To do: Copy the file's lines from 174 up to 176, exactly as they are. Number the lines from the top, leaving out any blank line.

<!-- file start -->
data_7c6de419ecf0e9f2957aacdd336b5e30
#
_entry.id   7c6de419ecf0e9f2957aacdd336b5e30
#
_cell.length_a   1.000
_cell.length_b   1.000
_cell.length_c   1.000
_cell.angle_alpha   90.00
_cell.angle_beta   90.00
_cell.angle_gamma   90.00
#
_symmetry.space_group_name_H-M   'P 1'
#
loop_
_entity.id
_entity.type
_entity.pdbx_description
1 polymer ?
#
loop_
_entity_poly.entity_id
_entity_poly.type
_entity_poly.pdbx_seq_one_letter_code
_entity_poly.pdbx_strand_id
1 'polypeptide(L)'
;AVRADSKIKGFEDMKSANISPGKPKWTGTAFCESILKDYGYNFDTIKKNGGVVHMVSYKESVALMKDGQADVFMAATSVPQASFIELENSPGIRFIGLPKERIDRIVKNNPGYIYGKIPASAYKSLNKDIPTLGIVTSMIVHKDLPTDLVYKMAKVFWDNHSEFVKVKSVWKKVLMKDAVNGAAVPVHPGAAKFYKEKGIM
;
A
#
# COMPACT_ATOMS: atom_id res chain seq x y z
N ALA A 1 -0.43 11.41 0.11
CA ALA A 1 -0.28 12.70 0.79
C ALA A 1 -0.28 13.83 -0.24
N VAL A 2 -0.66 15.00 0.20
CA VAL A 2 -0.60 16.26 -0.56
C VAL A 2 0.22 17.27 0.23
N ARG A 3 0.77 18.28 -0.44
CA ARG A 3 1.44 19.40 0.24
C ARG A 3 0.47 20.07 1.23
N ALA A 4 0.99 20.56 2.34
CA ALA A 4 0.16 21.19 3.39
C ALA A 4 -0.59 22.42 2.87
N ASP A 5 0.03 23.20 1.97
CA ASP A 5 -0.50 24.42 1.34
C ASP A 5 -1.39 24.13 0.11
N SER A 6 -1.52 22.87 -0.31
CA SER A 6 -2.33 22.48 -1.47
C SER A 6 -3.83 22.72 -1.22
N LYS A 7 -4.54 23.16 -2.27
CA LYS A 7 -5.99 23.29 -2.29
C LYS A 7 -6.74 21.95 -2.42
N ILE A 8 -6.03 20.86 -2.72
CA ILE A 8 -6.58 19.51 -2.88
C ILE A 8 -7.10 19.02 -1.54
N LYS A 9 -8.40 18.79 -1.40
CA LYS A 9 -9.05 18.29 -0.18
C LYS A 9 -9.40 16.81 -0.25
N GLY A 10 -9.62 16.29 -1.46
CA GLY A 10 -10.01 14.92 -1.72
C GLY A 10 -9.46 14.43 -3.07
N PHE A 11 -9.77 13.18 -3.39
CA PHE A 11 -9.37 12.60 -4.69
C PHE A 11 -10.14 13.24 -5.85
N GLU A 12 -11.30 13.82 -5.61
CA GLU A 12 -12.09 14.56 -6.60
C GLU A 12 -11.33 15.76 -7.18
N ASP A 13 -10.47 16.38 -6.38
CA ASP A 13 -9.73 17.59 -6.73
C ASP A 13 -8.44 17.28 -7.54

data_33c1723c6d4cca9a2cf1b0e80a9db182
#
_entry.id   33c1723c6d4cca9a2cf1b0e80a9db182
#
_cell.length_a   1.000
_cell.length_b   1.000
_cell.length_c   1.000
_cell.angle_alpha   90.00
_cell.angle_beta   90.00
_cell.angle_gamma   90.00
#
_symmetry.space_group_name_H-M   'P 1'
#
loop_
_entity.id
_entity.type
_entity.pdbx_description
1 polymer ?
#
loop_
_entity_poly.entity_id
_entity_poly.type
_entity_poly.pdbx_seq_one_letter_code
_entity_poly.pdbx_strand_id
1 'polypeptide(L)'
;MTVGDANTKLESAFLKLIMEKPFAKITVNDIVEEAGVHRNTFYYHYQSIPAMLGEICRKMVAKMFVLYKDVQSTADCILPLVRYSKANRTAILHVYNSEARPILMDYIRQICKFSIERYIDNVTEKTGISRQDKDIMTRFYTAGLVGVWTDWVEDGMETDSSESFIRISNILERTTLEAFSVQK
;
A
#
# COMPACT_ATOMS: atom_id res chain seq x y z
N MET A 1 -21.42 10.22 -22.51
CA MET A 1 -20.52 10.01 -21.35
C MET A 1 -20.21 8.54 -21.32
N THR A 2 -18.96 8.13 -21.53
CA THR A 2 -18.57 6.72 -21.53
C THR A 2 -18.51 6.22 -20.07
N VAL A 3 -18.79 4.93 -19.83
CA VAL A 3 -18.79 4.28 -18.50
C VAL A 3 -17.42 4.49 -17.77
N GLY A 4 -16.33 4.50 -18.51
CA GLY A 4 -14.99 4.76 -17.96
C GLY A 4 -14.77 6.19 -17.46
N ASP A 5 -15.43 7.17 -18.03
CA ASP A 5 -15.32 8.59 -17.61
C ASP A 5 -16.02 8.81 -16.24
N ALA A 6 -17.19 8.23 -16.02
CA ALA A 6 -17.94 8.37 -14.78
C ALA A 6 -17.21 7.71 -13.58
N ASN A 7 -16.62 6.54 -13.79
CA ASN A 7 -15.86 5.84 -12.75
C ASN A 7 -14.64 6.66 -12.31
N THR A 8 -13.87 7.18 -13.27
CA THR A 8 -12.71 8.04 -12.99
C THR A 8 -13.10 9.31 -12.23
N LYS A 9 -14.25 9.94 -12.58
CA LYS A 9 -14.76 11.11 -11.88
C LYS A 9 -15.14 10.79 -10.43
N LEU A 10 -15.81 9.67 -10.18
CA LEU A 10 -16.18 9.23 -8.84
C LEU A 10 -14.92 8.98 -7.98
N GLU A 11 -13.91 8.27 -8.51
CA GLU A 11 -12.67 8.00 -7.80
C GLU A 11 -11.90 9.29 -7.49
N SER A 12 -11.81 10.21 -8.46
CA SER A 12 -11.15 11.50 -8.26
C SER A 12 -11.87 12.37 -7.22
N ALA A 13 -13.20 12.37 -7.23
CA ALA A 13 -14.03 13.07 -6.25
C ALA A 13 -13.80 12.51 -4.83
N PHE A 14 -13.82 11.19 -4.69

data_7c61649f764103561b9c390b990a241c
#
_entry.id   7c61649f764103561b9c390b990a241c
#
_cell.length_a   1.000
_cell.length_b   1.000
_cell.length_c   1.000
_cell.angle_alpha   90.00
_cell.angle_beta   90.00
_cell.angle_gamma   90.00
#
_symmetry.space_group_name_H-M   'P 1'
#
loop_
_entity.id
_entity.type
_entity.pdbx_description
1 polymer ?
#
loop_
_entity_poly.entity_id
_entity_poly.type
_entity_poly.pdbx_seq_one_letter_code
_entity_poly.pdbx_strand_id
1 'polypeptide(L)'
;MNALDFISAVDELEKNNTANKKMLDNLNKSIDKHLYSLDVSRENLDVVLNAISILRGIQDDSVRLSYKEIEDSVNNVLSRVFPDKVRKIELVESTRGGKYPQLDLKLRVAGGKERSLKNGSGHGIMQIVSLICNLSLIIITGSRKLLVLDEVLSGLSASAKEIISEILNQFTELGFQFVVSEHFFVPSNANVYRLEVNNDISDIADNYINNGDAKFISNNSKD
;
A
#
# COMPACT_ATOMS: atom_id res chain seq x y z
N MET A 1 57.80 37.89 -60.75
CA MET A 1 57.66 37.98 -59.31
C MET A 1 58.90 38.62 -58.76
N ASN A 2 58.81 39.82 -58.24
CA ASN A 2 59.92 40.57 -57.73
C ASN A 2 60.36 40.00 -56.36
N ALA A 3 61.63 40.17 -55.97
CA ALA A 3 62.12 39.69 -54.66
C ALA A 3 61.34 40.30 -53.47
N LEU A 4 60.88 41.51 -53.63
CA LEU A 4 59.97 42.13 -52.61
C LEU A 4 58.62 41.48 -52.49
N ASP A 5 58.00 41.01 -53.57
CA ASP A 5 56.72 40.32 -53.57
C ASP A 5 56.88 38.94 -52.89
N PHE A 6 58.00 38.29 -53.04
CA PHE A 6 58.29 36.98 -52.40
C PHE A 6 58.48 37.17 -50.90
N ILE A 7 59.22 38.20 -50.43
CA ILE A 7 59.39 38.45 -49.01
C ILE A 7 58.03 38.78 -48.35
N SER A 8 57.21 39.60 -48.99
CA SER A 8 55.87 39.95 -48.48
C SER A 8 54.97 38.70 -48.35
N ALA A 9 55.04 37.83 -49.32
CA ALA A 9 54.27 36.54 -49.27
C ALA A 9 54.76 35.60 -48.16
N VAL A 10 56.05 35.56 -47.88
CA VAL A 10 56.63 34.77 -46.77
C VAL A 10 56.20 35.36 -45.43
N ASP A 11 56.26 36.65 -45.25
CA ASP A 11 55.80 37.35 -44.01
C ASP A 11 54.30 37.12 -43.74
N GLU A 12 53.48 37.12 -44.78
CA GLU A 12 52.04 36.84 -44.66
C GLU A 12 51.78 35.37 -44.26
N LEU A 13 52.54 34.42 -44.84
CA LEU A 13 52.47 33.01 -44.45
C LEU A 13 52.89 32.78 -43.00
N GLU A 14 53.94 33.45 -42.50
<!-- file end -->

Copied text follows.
CA ASN A 2 59.92 40.57 -57.73
C ASN A 2 60.36 40.00 -56.36
N ALA A 3 61.63 40.17 -55.97